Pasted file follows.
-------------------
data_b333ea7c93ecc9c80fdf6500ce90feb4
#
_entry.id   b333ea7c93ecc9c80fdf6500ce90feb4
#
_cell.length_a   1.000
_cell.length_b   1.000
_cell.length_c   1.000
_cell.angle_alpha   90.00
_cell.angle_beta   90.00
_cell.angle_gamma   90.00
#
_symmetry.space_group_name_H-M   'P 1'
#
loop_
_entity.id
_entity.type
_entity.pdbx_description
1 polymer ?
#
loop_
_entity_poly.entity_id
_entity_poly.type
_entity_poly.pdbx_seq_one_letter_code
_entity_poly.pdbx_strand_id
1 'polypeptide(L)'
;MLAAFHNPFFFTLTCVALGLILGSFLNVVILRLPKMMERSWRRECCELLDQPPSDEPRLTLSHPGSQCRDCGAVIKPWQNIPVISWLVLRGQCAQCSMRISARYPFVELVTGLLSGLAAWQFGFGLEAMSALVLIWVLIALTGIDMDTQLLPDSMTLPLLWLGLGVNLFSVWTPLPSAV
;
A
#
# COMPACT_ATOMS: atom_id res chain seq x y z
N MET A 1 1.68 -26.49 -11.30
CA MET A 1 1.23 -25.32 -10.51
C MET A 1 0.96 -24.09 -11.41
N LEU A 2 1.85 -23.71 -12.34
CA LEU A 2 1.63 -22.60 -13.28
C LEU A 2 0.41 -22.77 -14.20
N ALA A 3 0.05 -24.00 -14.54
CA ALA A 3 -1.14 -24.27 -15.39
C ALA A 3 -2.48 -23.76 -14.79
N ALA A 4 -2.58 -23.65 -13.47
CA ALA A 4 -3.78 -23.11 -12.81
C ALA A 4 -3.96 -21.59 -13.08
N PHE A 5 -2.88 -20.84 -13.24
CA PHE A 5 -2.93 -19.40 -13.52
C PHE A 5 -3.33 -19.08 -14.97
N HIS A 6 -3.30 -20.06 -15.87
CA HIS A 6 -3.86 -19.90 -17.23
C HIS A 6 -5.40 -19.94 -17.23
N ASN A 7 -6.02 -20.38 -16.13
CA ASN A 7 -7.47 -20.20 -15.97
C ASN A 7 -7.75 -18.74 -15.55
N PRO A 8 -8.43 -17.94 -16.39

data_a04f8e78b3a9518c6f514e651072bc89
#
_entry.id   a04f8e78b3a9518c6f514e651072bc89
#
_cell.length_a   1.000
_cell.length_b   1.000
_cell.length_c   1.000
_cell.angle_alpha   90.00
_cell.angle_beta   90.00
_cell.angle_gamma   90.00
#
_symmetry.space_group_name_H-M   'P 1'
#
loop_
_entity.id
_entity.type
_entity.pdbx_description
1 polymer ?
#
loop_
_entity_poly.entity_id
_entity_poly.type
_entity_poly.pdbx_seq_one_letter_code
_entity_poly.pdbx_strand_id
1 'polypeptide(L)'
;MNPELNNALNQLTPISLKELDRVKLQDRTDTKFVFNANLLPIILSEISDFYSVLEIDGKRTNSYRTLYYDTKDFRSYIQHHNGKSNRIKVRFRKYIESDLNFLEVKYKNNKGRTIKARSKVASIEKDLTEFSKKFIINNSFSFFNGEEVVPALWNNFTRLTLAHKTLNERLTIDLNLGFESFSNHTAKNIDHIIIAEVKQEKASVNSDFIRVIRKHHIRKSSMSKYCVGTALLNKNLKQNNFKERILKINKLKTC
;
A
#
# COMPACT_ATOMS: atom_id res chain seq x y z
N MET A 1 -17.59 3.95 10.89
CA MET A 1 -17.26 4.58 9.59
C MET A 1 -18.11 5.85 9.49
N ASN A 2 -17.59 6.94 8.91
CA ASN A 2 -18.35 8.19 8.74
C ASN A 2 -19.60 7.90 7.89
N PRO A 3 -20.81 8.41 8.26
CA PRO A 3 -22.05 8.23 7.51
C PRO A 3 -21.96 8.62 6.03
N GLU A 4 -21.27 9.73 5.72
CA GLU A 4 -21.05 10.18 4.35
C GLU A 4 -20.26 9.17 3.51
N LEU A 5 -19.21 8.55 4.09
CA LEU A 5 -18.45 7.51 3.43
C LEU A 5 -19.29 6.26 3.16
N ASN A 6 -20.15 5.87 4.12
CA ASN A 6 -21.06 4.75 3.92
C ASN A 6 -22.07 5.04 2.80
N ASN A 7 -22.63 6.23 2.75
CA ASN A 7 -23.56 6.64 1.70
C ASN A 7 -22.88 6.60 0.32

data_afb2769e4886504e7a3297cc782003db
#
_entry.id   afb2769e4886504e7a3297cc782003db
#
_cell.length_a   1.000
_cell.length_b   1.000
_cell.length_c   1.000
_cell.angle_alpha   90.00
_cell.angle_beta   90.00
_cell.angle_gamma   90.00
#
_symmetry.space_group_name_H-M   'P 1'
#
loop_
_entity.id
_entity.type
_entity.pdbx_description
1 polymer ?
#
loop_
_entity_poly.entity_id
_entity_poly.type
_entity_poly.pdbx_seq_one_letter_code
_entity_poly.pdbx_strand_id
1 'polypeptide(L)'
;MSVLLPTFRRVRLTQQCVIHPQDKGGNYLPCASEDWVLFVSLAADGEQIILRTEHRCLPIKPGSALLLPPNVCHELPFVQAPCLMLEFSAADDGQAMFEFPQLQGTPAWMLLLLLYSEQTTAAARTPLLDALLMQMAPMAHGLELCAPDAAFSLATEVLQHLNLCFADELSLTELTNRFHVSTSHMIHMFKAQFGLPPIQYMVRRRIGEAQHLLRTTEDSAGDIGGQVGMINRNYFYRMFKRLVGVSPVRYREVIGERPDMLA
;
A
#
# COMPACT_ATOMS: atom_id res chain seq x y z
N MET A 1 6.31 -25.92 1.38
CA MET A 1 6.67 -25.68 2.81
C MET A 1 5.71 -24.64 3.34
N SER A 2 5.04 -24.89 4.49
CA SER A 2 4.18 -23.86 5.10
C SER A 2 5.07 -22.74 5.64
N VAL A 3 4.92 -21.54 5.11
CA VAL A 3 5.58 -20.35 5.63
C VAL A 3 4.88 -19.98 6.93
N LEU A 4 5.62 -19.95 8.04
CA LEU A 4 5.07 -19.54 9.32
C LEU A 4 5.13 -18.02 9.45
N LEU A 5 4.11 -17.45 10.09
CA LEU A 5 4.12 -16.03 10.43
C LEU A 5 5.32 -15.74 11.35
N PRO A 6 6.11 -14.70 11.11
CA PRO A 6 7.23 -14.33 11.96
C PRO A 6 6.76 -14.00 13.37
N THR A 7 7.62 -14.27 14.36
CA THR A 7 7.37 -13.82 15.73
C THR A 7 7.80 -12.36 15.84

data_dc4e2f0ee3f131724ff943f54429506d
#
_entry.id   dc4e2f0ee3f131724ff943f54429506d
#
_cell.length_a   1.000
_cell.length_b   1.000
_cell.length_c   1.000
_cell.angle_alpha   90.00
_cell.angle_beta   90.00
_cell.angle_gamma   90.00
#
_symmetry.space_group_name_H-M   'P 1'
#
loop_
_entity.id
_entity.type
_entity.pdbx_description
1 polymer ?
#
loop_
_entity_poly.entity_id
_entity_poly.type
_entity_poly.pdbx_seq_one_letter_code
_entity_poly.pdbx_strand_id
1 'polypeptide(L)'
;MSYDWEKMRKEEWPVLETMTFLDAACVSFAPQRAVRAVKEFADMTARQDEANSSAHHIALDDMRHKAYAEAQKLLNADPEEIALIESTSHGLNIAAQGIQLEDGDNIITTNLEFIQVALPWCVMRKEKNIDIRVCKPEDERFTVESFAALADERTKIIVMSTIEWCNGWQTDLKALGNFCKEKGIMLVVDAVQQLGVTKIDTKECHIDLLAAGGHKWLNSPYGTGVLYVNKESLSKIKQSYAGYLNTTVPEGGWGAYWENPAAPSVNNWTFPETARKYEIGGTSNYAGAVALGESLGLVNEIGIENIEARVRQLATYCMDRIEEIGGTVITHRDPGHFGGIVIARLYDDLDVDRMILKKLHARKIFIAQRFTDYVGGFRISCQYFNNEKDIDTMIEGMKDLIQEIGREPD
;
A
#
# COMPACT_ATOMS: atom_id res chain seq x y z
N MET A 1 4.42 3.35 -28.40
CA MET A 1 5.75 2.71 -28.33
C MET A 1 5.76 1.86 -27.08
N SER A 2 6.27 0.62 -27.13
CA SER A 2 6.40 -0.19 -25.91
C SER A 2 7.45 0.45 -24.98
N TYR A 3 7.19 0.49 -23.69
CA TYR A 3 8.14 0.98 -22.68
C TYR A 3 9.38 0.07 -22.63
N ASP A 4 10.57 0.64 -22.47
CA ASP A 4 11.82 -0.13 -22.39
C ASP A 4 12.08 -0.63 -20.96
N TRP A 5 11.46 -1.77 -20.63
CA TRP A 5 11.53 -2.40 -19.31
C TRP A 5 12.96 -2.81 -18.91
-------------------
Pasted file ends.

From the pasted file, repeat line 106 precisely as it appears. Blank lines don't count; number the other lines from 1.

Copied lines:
_entry.id   afb2769e4886504e7a3297cc782003db